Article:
Have you ever been overwhelmed by the number of available corn snake morphs nowadays?
All of them are hardy, selectively bred animals, but if you’re getting ready to purchase one of your own and you don’t know where to start, you might want to consider our list of the most popular corn snake morphs to help you out.
1. Normal Corn Snake
This morph is representative of the “classic” corn snake that you would actually be able to find in the wild, even though they are still captive bred animals.
Honestly, there is still quite a lot of variation in the normals, whether that be in their coloration or markings. However, generally, normals are orange or brownish yellow with with large, red blotches down their backs that are ringed in black. Hatchlings are also duller in coloration than their adult counterparts.
2. Blood Red Corn Snake
This morph is very brightly colored. They exhibit a bold, red hue with darker red patches along their backs. They will tend to lose the black outlines around the patches on their back, but this is not always the case.
This morph also loses the checkered pattern on their belly scales.
3. Okeetee Corn Snake
This morph, which is also called Abbott’s Okeetee Corn Snake, are known for their thick, black borders on their back splotches as well as very vibrant coloration in general. Because these dark black borders boldly mark and separate the main scale color from the splotches, many hobbyists consider Okeetees to be an “ideal” representation of the corn snake.
Fun fact: This morph got its name from the Okeetee Hunt Club in Jasper County, South Carolina. This is the area of the U.S. where the snake’s wild breeding stock originated from.
4. Anerythristic Corn Snake
Anerythristic corn snakes lack all red pigment, which means that their scales are combinations of white, black, and grey with some hints of brown. Some anerys also will develop yellowing around the jawline.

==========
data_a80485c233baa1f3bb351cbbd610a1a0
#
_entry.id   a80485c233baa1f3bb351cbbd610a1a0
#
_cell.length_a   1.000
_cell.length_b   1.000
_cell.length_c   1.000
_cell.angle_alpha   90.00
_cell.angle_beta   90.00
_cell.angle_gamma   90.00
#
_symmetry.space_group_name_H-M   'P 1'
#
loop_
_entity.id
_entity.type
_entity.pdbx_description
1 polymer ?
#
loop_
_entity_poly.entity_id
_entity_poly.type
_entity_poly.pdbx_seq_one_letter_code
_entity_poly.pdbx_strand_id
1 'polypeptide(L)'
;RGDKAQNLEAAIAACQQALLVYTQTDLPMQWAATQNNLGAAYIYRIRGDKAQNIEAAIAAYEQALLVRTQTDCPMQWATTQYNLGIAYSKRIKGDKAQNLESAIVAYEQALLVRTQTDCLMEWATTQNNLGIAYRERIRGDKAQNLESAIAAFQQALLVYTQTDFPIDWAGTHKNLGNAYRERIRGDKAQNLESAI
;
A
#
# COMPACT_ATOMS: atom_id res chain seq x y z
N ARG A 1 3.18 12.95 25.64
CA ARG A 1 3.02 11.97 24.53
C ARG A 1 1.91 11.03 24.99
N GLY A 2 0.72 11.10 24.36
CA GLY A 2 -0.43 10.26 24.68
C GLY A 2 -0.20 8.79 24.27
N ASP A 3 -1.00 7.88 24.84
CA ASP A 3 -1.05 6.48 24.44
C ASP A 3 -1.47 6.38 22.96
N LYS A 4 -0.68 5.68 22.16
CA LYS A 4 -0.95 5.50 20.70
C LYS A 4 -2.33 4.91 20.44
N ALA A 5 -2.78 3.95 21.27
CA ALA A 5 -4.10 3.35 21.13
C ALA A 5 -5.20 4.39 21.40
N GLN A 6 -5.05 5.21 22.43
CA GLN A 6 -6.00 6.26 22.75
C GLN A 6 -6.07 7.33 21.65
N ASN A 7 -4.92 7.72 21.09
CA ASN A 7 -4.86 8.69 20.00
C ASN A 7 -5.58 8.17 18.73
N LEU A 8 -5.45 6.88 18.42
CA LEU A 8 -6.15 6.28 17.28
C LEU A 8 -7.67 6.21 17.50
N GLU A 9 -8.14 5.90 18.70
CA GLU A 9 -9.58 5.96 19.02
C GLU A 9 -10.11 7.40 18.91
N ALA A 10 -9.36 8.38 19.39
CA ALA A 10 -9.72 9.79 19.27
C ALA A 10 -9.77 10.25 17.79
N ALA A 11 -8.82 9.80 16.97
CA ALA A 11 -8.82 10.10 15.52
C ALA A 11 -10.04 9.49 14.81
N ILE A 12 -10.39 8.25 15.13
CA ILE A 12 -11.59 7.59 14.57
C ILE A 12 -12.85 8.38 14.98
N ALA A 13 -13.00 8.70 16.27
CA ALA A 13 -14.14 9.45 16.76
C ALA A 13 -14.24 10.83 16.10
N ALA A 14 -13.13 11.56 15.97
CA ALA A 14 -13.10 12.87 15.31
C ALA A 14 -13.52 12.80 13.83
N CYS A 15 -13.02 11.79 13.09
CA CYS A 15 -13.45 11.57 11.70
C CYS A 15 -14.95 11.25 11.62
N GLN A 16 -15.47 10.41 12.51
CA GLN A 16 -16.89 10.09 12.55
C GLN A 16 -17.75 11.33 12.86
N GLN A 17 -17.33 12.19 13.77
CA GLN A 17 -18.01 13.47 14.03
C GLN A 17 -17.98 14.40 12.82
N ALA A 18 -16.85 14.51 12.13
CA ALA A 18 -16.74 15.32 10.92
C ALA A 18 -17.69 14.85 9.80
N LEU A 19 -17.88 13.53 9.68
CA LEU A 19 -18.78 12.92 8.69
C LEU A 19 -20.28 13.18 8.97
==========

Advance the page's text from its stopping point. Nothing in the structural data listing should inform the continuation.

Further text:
5. Hypomelanistic Corn Snake
This morph is most easily explained by going into the etymology of the morph’s name itself. “Hypo” means a lack of something, while “melanin” is the pigment in hair, skin, scales, etcetera that causes dark or black coloration. Therefore, a hypomelanistic corn snake would lack dark or black pigment.
This is evident when you see a hypo corn snake as it’s back blotches that are normally outlined in black will lack this definitive outline.
6. Albino Corn Snake
Albino animals lack melanin, which is the pigment responsible for producing dark coloration in animals’ skin, hair, nails, scales, etc.
Albinism in corn snakes means that the animal will be any combination of pink, orange, white, red, or yellow. The only thing that is certain is that the snake will not have any dark brown or black pigmentation.
Side note: This morph of corn snake is also referred to as “amelanistic” due to the compete lack of melanin that is characteristic of albinism.
All corn snakes make great pet snakes due to their docile demeanor, manageable size, and simple care requirements. Potential corn snake owners do have a lot of choice when it comes to coloration and markings due to the vast number of morphs available today. Backwater Reptiles has many corn snake morphs for sale, but our top five morphs are listed above.